Eddie Robinson Coach of Year Finalist: Jeff Monken

On that day that Jeff Monken was named an Eddie Robinson Coach of the Year finalist for the second straight season, he was asked about the pressures of his position.

Monken has led Army to a 9-2 record, seven straight wins and the academy’s highest ranking (23) in the Associated Press poll since 1958.

“People are probably surprised that we feel as coaches that there isn’t a lot of external pressure,” Monken said. “The pressure all comes from within. I don’t think there is anybody that could put more pressure on me than me. The pressure that I put on myself to do my job is far greater than anybody else is going to put on me. I have high expectations for myself more than anybody else. People want me to win every single game or our offense, defense and special teams to be absolutely perfect. Well, not as perfect as I want them to be.”

“I’m sure coach (Urban) Meyer (at Ohio State) and everybody else that is getting talked about at this time of the year is feeling the same way. It’s not pressure.  It’s a tremendous sense of responsibility that we feel to our teams to the young men that we lead, to the programs and schools that we represent. That’s the drive and sometimes not the pressure by exhaustion of that responsibility and all that we put into mentally, emotionally and physically.”

Monken is one of eight Eddie Robinson finalists. The list is a who’s who in college football including the four coaches in the College Football Playoff: Alabama’s Nick Saban, Clemson’s Dabo Swinney, Notre Dame’s Brian Kelly, Oklahoma’s Lincoln Kelly.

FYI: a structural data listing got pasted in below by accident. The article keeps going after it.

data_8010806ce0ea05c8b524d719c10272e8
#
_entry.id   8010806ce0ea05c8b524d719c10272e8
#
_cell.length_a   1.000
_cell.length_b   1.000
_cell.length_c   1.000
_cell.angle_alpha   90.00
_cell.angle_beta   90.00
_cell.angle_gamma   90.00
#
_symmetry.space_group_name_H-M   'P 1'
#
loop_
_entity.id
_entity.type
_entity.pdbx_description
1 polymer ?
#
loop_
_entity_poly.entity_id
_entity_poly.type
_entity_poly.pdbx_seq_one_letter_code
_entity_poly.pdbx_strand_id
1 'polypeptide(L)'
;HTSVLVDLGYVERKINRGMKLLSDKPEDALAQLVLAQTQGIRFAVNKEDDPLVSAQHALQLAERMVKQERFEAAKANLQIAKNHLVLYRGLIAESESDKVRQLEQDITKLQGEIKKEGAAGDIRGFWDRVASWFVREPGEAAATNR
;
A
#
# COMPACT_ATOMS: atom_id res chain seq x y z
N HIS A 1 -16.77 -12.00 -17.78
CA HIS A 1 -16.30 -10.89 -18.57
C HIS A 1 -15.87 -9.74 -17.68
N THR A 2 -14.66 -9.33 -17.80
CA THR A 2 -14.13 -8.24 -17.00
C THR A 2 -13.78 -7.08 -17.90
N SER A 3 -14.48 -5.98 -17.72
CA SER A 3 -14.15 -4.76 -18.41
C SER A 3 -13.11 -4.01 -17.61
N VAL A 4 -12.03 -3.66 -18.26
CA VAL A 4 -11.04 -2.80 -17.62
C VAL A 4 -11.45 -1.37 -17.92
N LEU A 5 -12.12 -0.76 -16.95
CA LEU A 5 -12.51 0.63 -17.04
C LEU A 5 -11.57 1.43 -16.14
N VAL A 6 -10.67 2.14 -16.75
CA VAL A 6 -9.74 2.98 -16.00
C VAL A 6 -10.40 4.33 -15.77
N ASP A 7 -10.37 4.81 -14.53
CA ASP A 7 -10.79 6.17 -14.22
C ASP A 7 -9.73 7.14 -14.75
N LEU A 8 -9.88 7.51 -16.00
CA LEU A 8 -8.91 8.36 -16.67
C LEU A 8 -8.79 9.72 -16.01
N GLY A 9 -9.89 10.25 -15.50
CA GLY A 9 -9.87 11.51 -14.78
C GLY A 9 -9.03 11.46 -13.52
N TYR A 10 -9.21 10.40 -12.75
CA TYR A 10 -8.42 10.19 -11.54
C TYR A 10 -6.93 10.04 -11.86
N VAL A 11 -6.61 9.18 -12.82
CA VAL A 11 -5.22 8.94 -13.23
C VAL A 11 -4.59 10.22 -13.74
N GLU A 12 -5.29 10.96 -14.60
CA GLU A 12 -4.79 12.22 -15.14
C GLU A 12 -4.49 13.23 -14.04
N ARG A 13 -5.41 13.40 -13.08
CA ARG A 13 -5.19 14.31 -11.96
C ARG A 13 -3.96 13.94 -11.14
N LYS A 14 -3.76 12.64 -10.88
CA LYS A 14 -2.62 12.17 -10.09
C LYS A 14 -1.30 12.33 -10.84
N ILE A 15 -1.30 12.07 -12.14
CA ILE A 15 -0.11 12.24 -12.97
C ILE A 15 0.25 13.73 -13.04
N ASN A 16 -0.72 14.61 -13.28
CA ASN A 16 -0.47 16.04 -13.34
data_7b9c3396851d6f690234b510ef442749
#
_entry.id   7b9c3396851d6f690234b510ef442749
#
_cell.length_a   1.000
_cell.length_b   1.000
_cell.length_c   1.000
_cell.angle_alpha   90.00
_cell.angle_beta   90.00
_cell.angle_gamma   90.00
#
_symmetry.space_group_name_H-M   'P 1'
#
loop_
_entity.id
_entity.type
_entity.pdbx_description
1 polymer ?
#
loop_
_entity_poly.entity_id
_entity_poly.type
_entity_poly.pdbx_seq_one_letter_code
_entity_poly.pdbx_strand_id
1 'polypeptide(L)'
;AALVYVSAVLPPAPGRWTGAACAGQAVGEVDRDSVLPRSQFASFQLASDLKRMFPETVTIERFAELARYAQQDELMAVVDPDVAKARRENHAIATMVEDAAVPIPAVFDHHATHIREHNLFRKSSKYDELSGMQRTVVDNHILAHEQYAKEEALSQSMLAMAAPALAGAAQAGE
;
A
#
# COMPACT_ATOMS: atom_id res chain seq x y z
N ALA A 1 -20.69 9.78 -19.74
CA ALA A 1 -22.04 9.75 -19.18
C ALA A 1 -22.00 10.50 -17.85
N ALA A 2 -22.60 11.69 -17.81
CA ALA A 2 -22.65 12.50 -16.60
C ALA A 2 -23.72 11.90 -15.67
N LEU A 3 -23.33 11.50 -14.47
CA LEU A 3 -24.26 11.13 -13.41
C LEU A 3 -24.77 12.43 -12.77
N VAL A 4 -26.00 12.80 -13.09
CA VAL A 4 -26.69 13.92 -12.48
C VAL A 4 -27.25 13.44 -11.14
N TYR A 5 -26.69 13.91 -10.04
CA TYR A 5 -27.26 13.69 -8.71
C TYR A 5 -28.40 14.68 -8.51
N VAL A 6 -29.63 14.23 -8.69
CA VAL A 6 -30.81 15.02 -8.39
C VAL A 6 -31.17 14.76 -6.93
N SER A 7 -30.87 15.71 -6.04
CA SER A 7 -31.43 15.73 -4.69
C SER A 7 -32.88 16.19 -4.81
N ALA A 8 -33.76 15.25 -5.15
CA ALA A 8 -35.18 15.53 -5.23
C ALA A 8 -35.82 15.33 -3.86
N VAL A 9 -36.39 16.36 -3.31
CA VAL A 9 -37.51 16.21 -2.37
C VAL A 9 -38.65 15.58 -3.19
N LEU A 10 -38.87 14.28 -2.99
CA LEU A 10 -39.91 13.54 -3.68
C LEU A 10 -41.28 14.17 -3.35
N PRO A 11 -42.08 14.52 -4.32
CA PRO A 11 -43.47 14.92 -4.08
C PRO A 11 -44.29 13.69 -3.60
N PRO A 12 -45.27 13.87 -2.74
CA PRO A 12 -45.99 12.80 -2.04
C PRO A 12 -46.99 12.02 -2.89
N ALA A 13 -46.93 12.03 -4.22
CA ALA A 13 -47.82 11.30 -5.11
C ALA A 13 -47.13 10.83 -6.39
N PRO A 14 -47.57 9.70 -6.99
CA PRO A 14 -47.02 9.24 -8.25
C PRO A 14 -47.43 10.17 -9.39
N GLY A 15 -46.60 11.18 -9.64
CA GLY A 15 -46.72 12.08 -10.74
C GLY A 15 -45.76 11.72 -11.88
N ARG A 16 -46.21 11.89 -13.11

“If you think about it in the grand scheme of things, I’m compensated very well for my job,” Monken continued. “I’m very grateful. I have a job that I love. I’ve never wanted to do anything else but coach college football. I’m living my dream.

“There’s a lot of dads that can’t put food of the table for their children. That’s pressure. There’s people getting laid off that don’t have job, who don’t know how they are going to make their last house payment or get to their next job interview because they can’t put gas in the car, that’s pressure. People who have children that are sick or loved ones or spouses who are sick and they just hope they make it one more day alive so they can enjoy one more moment with their loved one, that’s pressure.”

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    Sal Interdonato

    Award-winning writer Sal Interdonato has been on the Army football beat since 2007. He'll take you inside the huddle and into the lives of the Black Knights. Read Full
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